Tuesday, March 30, 2010

Rain Rain Rain

No pictures! I cannot take my camera out into the deluge. Instead, some thoughts:

Catman's correspondent (see comments on last post) has led me to ponder anew the predilection of professional foresters and other scientists to blame tree decline on insects, fungus, disease, invasive species, drought, and excessive rain...anything but toxic greenhouse gasses...and certainly lichens are benign, and grow at a steady, predictable rate!

A scientist at FACE likened insects and disease to sharks that smell blood in the water, when trees are weakened by exposure to ozone. That's a nicely graphic and violent description, but it's actually more subtle than that.

It's more akin to a dying organism being attacked by other species that lurk around, not merely to consume the host, but for the purpose of breaking it down into nutrients as part of the overall functioning of the ecosystem. Thus if you were lying in a desert, dying of thirst, the ants would find you. If you collapsed on a roadway in New Jersey, the turkey buzzards would soon be pecking at your flesh. If you were buried, the worms would transform you into soil. Everywhere, there are flies and maggots. And lichens break down wood (according to the Science Museum in Boston.)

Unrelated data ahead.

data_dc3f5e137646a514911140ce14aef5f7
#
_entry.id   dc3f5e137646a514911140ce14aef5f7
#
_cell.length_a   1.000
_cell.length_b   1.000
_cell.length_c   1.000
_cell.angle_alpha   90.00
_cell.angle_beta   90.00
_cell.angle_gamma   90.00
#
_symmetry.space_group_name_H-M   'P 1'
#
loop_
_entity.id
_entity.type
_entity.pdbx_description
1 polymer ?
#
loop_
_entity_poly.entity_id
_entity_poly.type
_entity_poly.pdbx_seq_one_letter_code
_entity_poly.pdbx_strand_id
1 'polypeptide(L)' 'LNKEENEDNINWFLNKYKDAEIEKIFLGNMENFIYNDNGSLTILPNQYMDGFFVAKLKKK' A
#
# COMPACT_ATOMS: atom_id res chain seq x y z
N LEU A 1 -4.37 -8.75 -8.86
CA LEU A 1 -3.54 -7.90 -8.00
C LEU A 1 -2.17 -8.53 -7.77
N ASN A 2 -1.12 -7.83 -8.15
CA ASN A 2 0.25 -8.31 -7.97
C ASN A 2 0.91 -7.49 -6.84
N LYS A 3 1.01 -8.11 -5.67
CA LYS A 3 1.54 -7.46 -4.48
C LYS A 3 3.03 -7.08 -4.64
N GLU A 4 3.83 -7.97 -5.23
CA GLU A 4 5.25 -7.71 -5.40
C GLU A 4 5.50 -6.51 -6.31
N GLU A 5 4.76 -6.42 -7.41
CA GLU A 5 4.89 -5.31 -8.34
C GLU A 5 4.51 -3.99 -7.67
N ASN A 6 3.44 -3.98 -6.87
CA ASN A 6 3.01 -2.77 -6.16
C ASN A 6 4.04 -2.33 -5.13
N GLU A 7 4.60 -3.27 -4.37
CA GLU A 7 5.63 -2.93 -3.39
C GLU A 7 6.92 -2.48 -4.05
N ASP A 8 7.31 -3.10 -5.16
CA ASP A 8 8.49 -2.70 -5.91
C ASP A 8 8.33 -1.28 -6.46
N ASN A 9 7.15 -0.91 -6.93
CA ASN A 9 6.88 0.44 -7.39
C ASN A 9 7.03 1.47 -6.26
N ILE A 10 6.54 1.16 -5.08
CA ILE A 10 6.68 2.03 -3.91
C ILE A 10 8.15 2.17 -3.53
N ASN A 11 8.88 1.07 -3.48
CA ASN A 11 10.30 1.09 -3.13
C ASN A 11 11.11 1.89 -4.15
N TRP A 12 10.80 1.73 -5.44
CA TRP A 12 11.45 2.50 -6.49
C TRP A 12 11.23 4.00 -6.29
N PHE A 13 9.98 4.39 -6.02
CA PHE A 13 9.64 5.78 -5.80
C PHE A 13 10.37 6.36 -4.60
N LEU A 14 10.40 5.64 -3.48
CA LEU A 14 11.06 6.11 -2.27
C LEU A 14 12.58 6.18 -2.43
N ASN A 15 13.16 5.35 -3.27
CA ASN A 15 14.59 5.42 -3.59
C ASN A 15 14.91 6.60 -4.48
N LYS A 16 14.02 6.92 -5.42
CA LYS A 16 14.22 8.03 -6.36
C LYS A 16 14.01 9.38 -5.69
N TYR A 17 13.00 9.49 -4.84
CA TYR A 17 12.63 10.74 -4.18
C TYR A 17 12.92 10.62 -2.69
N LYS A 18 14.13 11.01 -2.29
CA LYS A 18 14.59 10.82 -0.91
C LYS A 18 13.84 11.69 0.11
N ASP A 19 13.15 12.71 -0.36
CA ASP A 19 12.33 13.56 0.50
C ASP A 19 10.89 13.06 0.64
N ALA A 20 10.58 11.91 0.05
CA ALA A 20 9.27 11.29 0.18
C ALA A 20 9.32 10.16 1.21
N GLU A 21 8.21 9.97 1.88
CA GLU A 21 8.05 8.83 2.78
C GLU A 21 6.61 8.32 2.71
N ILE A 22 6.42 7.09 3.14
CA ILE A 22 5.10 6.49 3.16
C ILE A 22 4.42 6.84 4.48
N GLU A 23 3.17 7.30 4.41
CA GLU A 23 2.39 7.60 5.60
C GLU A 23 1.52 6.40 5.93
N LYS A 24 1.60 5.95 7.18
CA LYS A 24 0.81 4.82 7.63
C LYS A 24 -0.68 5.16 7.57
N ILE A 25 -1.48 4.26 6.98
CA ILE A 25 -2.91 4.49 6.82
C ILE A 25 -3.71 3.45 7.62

That is what is happening to trees. They are being colonized by insects, lichens, bacteria, and fungi because they are already dying from pollutants - and these vulture species are simply doing their vampire job, devouring the carrion.

Normally that would only happen to a small segment of the population - now however, it is happening to every individual.


  1. Here's hoping no roads on your way are washed away...

  2. catman here:
    > Lots of bad weather, something in the
    > news, some extreme event somewhere, with loss of life and
    > property. When this happens every day without pause,
    > Americans will finally perceive that there just might be
    > something to this theory of mankind-caused global climate
    > change.
    > You think?
    > Yes, the trees are dying
    > and having trouble reproducing in the wild. On the other
    > hand, who needs trees in a desert?


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